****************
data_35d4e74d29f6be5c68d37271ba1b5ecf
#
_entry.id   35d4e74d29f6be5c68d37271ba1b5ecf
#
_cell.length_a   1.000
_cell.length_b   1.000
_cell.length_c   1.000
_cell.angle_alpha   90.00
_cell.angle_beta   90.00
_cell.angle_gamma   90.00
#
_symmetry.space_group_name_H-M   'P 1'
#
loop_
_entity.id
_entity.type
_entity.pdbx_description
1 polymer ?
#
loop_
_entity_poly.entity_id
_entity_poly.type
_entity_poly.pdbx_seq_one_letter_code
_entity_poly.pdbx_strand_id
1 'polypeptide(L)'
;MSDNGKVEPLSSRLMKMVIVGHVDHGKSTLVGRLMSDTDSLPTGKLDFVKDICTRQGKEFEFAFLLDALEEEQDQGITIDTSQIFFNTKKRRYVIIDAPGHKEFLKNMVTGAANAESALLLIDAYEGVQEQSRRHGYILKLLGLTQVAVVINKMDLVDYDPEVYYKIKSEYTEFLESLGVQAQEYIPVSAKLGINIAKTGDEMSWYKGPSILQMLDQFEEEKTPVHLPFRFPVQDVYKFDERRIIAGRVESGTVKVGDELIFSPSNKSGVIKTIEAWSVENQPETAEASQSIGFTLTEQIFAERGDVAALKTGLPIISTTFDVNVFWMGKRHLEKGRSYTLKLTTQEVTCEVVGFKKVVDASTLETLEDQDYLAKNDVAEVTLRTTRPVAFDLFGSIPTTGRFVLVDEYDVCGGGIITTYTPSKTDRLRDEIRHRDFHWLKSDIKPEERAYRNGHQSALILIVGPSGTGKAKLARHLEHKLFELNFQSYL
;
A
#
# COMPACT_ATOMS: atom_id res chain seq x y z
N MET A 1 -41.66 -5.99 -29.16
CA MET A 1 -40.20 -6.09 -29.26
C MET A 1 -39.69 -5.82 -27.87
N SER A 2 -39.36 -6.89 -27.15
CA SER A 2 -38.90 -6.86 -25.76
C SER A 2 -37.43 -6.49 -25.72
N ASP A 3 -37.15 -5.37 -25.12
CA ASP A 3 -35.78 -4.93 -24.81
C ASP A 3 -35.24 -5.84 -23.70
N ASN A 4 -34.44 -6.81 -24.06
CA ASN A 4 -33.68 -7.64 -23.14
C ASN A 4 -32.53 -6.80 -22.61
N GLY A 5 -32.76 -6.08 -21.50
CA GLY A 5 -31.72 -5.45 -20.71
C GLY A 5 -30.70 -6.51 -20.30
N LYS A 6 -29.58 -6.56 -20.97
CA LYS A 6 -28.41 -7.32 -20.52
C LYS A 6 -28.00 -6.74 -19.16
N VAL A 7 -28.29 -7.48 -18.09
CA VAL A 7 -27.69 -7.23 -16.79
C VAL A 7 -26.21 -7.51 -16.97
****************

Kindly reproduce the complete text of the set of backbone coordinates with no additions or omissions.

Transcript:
data_35d4e74d29f6be5c68d37271ba1b5ecf
#
_entry.id   35d4e74d29f6be5c68d37271ba1b5ecf
#
_cell.length_a   1.000
_cell.length_b   1.000
_cell.length_c   1.000
_cell.angle_alpha   90.00
_cell.angle_beta   90.00
_cell.angle_gamma   90.00
#
_symmetry.space_group_name_H-M   'P 1'
#
loop_
_entity.id
_entity.type
_entity.pdbx_description
1 polymer ?
#
loop_
_entity_poly.entity_id
_entity_poly.type
_entity_poly.pdbx_seq_one_letter_code
_entity_poly.pdbx_strand_id
1 'polypeptide(L)'
;MSDNGKVEPLSSRLMKMVIVGHVDHGKSTLVGRLMSDTDSLPTGKLDFVKDICTRQGKEFEFAFLLDALEEEQDQGITIDTSQIFFNTKKRRYVIIDAPGHKEFLKNMVTGAANAESALLLIDAYEGVQEQSRRHGYILKLLGLTQVAVVINKMDLVDYDPEVYYKIKSEYTEFLESLGVQAQEYIPVSAKLGINIAKTGDEMSWYKGPSILQMLDQFEEEKTPVHLPFRFPVQDVYKFDERRIIAGRVESGTVKVGDELIFSPSNKSGVIKTIEAWSVENQPETAEASQSIGFTLTEQIFAERGDVAALKTGLPIISTTFDVNVFWMGKRHLEKGRSYTLKLTTQEVTCEVVGFKKVVDASTLETLEDQDYLAKNDVAEVTLRTTRPVAFDLFGSIPTTGRFVLVDEYDVCGGGIITTYTPSKTDRLRDEIRHRDFHWLKSDIKPEERAYRNGHQSALILIVGPSGTGKAKLARHLEHKLFELNFQSYL
;
A
#
# COMPACT_ATOMS: atom_id res chain seq x y z
N MET A 1 -41.66 -5.99 -29.16
CA MET A 1 -40.20 -6.09 -29.26
C MET A 1 -39.69 -5.82 -27.87
N SER A 2 -39.36 -6.89 -27.15
CA SER A 2 -38.90 -6.86 -25.76
C SER A 2 -37.43 -6.49 -25.72
N ASP A 3 -37.15 -5.37 -25.12
CA ASP A 3 -35.78 -4.93 -24.81
C ASP A 3 -35.24 -5.84 -23.70
N ASN A 4 -34.44 -6.81 -24.06
CA ASN A 4 -33.68 -7.64 -23.14
C ASN A 4 -32.53 -6.80 -22.61
N GLY A 5 -32.76 -6.08 -21.50
CA GLY A 5 -31.72 -5.45 -20.71
C GLY A 5 -30.70 -6.51 -20.30
N LYS A 6 -29.58 -6.56 -20.97
CA LYS A 6 -28.41 -7.32 -20.52
C LYS A 6 -28.00 -6.74 -19.16
N VAL A 7 -28.29 -7.48 -18.09
CA VAL A 7 -27.69 -7.23 -16.79
C VAL A 7 -26.21 -7.51 -16.97